The Clean Plate
45629 Hayes Rd., Shelby Twp.|
Open 11 a.m.-9 p.m. Monday-Saturday, closed Sundays.
It’s a new year, with new frontiers in several ways: an all-vegetarian restaurant in meat-and-potatoes Macomb County, and, for the vegan chef of Cacao Tree, the experience of cooking with cheese and eggs. Though veggie-friendly eateries flourish in Oakland County, Macomb’s restaurants seem to cater mostly to meat-eaters. Clean Plate is the first restaurant in recent memory to serve vegetarian food past M-59.
While the menu is very accommodating to those demanding dietary needs — vegan and gluten-free — the food is tasty in its own right, appealing to folks just starting to consider vegetarian food. Opened by the same owners of Royal Oak’s popular Cacao Tree, the chef is aiming for a more inclusive menu, hence the choice of Zingerman’s cheese as well as vegan cheese.
The eatery’s salads really shine: They’re serious, tossed by people who know what they’re doing. And they’re very filling, heaped with fresh vegetables and lettuce, and balanced with beans and nuts to make them heartier than you might expect. If you’re not vegan, get both the cheese and nut choices. Most salads come with an option for creamy chevre cheese, again, courtesy of Zingerman’s.
The “Farm Hand Salad” ($8.50, regular) is piled with chickpeas, flavorful garlic walnuts and crisp lettuce, balanced with cucumbers and red peppers, and is great with the ranch dressing. The shiitake mushroom “bacon” (not really bacon, of course) is a good touch, chewy with a rich, smoky flavor. The spinach salad ($8.50) comes with a generous serving of baby spinach leaves and white beans; some avocado balances the sweetness of the raisins and maple walnuts. We recommend it with the maple balsamic for best effect.
All salad dressing is made in-house, the Greek dressing perfectly tangy, the ranch so creamy you won’t realize it’s both vegan and gluten-free. If you order a large salad, you might want to get two forks, so you can share with a friend.
Wraps and sandwiches are as tasty as the salads, packed with fresh ingredients. The Thai peanut wrap ($9) has a good touch of spice, and is loaded with shredded spinach and cabbage, with avocado, mushrooms and red pepper to balance the flavors out. There is also a rotating selection of hot sandwiches, like BBQ seitan and sloppy joes. Ask the server for a fork before digging into the sloppy joe ($12), though: it’s as messy and delicious as you remember from childhood. Made with lentils, tomatoes and cheese (vegan or dairy), it has a rich, simple flavor. Very filling, it’s served on Avalon multigrain bread (with gluten-free bread also available.)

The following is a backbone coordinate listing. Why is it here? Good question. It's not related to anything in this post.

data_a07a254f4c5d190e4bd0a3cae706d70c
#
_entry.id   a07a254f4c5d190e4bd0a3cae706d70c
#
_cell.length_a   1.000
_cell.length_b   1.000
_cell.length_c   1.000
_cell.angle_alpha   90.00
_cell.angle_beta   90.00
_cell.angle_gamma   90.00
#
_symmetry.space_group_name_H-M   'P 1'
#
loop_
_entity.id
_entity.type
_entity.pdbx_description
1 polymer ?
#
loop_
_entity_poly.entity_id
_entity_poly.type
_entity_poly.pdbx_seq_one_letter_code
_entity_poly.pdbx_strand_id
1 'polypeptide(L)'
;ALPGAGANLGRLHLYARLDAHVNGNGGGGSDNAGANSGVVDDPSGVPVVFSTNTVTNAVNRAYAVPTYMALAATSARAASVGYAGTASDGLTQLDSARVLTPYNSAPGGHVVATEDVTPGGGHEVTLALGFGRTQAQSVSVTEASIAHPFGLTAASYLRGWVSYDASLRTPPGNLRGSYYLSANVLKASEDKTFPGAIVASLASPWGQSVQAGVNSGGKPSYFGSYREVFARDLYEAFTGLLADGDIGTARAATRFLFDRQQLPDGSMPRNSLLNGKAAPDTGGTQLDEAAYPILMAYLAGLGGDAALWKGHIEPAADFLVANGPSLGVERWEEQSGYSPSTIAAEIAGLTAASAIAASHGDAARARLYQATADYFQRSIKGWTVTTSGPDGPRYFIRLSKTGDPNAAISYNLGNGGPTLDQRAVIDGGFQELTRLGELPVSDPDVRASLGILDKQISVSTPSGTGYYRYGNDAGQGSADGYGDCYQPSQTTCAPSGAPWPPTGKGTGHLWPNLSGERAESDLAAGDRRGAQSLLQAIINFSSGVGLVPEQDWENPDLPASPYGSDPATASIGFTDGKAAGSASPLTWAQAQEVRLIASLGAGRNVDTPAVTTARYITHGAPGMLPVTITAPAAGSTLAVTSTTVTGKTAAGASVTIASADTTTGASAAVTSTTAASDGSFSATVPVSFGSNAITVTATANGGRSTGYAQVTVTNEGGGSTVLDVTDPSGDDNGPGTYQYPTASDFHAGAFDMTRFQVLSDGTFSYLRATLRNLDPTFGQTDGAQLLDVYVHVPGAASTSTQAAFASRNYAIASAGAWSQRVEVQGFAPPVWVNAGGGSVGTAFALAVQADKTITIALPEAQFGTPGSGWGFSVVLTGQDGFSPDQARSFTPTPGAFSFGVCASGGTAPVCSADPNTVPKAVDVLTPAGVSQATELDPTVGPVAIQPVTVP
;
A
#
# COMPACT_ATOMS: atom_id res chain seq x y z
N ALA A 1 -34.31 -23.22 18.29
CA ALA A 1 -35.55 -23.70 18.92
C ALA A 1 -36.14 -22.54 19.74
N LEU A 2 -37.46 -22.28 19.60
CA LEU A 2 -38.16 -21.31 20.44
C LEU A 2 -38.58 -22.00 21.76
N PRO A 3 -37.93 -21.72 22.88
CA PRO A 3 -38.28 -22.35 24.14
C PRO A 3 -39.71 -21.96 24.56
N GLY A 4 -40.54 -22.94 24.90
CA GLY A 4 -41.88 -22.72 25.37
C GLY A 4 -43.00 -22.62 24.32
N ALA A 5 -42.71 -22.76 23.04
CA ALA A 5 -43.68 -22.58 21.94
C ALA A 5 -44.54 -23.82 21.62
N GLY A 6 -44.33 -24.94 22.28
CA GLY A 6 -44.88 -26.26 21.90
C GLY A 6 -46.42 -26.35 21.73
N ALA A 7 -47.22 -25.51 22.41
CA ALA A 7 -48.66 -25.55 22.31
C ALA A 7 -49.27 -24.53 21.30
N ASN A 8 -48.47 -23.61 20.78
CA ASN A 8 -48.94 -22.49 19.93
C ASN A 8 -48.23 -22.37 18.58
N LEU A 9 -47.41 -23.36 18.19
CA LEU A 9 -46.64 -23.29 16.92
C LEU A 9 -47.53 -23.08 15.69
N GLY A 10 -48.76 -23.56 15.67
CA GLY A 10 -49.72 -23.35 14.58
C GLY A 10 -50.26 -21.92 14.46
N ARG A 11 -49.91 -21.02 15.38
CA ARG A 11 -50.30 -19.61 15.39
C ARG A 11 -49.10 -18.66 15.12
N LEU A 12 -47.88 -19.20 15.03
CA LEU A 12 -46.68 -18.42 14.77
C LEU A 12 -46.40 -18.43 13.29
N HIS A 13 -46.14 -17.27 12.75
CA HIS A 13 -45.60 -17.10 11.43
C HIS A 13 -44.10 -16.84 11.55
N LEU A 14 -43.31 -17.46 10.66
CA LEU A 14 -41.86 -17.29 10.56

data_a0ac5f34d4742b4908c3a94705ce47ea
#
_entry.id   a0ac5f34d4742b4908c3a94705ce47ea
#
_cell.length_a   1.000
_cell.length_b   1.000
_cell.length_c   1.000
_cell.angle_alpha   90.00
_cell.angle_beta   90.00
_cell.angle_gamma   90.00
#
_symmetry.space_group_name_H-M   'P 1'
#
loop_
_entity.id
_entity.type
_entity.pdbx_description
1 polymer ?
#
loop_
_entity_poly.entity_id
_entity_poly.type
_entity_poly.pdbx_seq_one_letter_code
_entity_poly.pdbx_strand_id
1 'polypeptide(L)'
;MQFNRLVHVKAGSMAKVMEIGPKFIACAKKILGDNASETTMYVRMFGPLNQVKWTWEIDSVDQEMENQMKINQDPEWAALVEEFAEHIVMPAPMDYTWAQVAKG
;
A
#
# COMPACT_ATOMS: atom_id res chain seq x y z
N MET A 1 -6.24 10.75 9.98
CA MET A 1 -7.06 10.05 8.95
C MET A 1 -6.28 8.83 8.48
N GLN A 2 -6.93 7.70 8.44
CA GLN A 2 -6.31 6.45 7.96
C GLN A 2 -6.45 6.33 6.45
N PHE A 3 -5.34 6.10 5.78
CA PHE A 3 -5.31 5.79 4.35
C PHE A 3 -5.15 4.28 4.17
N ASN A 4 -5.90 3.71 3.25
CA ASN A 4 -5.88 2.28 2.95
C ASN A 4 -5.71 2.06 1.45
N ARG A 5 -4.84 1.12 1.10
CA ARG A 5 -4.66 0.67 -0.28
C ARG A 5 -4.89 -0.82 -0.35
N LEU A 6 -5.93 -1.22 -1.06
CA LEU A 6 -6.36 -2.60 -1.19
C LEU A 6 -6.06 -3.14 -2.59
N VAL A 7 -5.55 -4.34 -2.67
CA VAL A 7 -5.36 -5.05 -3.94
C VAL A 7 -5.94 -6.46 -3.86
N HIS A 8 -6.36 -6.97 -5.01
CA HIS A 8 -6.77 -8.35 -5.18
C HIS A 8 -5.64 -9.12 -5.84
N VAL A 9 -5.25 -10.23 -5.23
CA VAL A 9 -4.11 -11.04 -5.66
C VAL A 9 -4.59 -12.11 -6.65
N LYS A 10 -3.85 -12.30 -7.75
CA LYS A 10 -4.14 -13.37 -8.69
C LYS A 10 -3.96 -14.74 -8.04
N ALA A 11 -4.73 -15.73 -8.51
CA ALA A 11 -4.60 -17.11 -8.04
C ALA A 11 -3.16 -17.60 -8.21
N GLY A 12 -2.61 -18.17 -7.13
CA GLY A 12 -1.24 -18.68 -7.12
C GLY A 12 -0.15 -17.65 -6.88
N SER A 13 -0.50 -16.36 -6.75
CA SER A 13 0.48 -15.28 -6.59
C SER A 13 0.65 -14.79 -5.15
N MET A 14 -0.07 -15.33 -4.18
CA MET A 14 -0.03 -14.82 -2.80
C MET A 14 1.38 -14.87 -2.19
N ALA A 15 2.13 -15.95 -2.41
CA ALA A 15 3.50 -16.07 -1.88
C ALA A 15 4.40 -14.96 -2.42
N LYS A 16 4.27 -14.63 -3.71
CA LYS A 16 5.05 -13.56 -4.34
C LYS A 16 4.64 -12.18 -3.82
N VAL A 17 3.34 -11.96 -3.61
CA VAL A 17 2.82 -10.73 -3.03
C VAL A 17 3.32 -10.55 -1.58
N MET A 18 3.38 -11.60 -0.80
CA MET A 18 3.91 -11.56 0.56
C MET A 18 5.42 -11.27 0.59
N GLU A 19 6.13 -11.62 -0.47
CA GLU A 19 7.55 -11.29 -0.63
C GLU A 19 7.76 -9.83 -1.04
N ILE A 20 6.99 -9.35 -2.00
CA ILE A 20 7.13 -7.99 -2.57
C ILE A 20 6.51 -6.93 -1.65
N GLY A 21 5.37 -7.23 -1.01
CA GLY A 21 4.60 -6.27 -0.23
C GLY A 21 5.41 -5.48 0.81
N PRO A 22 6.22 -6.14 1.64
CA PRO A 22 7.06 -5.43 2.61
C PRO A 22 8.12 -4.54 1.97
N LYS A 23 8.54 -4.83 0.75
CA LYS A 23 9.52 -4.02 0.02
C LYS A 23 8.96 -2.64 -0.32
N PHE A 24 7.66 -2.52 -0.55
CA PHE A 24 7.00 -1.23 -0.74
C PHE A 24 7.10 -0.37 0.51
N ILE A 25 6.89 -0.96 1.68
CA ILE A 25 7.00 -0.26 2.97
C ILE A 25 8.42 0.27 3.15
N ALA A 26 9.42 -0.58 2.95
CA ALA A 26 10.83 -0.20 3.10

While the menu has some standard salads and sandwiches, there’s also a rotating selection of dinner specials. Among them is the South African stew ($11), made with quinoa, perfectly steamed kale, and enriched with cauliflower, chickpeas and a good amount of spice. Ordering a cup of soup is a great way to start a meal, particularly their creamy soups, made with a sunflower seed base. The cream of kale and the cream of broccoli are wonderful — soups rich with vegetables cooked al dente. There are always two or three soup choices, and they change daily. It’s also refreshing to see no processed, faux meats like veggie burgers on the menu — just beans, tempeh and seitan.
The dessert case is well-stocked and tempting, full of raw and gluten-free treats. The same dessert chef as the Cacao Tree creates the tempting mango cheesecake, nutty, delectable cookies and sweet, chocolaty caramel magic bars for this restaurant.
The space, nearly twice the size of Cacao Tree, is light and airy, simply decorated with ceramic salt and pepper shakers and black-and-white photos of downtown Detroit, with Motown on the sound system. The strip mall location does give it a more energetic, bustling feel than Cacao. The staff is very friendly and happy to answer questions about the food, particularly if you’re dining with food restrictions — whether you’re vegan, or sensitive to gluten or nuts. Like many newer restaurants, orders are placed at the counter, and food is brought out to the table.
They’re still finding their footing — trying out different kinds of gluten-free wraps, for example, some crumblier than others. In the next few weeks, the owners plan on introducing a line of smoothies, and macaroni and cheese (with both vegan, vegetarian and gluten-free versions.) Also, more entrées, including the African stew, will be added to the menu.
Here’s hoping they do more with dairy and egg ingredients. A sprinkle of rich Zingerman’s cheese or a farmer’s egg can give a dish new dimensions. So far, they’re doing a good job balancing vegan and vegetarian palates.
With the new location, it puts the restaurant closer to many of the local farmers the owner buys produce from. Also, it brings vegan food out to Hall Road — and it’s a welcome change to see vegan food explore new territory, both geographically and culinary.
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